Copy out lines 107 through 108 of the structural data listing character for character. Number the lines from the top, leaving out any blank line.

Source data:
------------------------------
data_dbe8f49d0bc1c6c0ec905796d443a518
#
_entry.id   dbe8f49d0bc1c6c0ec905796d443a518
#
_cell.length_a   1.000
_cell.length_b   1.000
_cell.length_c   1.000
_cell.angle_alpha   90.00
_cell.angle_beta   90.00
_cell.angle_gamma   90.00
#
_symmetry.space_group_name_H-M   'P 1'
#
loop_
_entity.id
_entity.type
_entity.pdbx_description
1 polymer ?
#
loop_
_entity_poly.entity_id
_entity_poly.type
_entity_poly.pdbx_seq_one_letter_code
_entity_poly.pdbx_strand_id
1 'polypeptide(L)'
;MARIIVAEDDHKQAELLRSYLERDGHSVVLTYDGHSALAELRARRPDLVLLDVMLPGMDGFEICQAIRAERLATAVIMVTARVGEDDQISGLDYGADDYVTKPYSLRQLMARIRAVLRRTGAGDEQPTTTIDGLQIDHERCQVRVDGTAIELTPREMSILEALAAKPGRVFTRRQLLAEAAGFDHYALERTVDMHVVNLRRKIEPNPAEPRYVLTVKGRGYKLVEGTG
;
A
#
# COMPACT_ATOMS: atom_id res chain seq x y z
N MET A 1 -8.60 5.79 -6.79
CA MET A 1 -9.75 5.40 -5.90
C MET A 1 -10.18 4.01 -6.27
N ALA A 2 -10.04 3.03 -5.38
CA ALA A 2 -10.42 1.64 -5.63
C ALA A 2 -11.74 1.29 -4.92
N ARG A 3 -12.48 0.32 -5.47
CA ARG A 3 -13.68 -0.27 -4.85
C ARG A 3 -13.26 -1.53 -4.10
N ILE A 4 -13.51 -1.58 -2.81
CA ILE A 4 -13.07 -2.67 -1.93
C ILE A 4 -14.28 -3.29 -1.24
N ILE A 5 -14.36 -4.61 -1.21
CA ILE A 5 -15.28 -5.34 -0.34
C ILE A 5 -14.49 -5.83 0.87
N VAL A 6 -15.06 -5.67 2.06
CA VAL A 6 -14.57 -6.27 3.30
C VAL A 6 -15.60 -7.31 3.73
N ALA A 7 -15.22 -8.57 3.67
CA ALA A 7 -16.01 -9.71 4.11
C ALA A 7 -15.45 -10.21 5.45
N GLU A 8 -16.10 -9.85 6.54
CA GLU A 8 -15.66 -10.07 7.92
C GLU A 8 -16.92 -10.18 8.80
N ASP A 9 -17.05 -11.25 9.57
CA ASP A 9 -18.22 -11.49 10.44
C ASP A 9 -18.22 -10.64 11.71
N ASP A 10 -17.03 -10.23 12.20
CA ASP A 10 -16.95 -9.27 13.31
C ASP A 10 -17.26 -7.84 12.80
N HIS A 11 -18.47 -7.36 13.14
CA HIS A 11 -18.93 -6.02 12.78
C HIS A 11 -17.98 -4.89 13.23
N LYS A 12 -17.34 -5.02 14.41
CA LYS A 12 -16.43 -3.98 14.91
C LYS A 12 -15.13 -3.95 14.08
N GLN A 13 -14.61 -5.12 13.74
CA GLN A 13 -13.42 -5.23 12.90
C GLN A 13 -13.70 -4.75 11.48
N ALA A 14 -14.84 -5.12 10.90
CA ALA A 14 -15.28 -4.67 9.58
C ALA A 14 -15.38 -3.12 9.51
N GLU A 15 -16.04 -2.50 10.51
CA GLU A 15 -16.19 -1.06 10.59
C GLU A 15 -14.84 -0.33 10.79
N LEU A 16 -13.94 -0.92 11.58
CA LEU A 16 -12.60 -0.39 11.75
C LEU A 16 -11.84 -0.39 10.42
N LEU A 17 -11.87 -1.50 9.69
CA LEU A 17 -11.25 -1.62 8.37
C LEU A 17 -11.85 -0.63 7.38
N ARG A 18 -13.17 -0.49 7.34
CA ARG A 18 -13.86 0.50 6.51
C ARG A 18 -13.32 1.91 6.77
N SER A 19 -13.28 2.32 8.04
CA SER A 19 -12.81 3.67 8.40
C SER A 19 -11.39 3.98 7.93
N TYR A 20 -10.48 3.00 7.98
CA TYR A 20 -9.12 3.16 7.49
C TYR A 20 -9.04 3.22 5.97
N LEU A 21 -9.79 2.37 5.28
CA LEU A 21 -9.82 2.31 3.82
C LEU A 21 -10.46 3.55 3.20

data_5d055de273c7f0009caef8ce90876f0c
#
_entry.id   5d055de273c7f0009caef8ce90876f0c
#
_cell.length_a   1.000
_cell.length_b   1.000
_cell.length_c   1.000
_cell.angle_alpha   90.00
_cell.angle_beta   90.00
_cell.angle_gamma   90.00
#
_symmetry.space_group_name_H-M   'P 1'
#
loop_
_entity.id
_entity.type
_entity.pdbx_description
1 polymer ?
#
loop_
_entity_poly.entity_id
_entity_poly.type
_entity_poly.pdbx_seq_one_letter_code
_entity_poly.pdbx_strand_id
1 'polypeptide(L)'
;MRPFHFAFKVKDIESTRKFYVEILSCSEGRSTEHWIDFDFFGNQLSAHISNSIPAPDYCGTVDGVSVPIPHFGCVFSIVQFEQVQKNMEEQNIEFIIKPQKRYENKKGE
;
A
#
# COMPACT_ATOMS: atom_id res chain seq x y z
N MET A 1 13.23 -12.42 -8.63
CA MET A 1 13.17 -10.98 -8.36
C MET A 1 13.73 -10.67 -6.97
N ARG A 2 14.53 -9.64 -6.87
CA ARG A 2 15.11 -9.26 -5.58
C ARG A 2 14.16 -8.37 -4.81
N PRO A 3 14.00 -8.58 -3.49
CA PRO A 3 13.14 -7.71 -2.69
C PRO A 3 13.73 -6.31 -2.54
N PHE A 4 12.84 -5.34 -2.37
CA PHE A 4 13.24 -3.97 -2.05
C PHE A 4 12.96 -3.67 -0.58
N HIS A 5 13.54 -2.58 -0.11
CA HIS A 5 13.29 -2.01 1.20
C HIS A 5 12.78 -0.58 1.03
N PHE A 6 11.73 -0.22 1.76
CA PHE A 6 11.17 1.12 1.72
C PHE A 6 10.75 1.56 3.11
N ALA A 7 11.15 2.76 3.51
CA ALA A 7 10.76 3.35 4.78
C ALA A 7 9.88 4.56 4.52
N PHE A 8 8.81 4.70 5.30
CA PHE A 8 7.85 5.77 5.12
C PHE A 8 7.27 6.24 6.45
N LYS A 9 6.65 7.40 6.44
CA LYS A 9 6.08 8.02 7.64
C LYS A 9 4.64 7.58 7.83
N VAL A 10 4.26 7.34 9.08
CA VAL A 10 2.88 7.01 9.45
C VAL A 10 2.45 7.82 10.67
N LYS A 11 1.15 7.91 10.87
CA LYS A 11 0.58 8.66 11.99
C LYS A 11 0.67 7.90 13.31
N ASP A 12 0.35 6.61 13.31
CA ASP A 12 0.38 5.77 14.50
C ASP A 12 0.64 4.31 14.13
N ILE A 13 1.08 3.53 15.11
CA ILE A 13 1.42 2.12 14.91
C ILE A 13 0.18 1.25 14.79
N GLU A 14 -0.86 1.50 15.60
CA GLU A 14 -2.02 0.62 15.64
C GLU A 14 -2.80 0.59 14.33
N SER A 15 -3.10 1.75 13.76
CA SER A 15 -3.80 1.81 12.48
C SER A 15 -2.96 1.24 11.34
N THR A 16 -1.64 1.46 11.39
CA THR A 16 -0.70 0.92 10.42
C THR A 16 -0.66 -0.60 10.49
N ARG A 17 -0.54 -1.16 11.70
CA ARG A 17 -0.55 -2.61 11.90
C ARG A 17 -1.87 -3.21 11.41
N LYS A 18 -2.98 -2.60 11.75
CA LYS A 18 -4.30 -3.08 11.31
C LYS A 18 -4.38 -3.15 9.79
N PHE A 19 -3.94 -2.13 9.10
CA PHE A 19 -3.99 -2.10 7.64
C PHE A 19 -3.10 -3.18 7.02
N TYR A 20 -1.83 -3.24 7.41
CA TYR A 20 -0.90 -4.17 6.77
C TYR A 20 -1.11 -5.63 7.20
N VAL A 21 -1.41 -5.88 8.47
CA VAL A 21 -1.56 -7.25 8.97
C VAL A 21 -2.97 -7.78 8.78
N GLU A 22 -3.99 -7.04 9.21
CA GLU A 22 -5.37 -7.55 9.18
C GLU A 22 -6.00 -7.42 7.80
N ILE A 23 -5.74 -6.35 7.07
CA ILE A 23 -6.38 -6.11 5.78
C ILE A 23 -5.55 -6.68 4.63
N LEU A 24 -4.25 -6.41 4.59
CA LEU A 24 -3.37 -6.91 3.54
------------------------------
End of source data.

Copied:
loop_
_entity.id